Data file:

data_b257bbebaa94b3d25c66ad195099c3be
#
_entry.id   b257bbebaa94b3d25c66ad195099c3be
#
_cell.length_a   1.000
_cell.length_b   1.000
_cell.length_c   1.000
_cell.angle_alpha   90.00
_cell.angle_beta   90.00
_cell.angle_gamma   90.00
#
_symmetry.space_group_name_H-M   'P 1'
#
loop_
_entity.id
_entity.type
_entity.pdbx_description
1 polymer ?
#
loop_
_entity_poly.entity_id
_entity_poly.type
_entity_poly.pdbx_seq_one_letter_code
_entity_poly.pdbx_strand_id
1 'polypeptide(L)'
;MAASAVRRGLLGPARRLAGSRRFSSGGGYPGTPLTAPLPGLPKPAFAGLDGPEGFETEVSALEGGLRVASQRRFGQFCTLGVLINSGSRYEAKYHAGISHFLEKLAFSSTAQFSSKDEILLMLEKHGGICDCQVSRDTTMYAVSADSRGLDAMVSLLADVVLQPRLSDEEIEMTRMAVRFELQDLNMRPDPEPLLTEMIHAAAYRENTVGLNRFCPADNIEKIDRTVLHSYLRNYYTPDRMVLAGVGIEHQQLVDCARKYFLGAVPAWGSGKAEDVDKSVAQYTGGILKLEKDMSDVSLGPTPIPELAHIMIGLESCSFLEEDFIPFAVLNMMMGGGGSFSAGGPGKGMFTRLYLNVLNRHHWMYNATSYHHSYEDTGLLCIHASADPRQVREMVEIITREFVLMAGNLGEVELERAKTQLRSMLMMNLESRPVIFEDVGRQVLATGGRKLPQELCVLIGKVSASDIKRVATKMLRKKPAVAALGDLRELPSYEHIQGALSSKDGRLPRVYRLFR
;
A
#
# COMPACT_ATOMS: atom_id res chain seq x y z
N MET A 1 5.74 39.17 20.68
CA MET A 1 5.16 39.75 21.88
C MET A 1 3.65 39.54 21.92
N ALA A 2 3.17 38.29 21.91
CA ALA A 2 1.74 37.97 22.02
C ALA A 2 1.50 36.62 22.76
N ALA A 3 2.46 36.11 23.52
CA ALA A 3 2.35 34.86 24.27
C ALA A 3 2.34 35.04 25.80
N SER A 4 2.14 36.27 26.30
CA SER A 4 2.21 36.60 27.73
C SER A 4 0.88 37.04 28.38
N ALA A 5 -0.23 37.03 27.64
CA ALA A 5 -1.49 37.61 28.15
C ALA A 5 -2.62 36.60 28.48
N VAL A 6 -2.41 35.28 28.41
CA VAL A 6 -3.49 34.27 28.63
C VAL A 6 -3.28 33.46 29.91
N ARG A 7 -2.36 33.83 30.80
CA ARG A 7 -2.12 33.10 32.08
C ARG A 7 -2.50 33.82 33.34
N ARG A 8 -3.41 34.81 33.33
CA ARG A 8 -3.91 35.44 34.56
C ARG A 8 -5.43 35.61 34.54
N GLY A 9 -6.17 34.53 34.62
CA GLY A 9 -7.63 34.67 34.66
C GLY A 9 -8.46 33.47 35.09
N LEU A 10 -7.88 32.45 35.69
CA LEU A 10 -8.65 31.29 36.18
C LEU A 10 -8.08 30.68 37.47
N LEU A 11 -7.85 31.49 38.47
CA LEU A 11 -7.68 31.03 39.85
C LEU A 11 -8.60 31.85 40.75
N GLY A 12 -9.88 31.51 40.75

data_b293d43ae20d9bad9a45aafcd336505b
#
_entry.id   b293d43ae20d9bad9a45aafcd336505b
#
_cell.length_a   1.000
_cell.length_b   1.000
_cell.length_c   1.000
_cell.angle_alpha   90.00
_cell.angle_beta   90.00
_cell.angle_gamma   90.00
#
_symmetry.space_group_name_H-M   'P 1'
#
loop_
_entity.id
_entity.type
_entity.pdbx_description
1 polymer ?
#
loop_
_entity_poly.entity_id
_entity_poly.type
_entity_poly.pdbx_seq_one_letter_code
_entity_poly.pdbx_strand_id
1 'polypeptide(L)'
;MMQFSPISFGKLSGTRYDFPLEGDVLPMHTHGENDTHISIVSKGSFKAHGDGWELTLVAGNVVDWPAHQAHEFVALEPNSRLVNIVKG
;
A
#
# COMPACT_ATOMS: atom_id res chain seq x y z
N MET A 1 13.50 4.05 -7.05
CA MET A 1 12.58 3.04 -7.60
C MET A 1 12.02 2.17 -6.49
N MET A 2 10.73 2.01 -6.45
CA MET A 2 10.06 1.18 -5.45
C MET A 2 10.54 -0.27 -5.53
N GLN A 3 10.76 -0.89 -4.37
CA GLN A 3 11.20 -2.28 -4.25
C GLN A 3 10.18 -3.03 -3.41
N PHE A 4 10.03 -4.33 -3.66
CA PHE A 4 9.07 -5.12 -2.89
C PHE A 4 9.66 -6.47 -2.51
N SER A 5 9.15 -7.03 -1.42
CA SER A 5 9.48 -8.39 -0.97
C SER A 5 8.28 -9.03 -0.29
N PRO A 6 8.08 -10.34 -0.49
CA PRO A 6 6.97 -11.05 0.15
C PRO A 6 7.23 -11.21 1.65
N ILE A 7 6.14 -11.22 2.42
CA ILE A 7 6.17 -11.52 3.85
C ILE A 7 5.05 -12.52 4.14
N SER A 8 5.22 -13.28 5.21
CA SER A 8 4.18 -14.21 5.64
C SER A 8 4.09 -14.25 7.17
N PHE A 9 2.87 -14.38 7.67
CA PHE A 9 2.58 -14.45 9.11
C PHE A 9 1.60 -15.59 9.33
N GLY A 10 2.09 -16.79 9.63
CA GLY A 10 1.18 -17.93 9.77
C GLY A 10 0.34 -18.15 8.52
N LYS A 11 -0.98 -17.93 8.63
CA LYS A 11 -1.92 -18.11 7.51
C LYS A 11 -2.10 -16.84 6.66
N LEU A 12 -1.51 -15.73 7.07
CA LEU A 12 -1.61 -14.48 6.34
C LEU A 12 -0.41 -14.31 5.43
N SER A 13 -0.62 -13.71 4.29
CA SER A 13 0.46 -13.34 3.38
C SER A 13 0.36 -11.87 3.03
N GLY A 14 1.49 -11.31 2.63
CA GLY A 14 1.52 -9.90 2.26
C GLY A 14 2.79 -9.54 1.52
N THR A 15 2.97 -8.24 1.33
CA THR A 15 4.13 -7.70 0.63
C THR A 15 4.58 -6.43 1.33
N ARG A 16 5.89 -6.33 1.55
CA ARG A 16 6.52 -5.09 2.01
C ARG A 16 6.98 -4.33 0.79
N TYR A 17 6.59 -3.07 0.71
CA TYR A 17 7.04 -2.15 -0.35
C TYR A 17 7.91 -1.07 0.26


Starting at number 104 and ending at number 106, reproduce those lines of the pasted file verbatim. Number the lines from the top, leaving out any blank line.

N PHE A 4 10.03 -4.33 -3.66
CA PHE A 4 9.07 -5.12 -2.89
C PHE A 4 9.66 -6.47 -2.51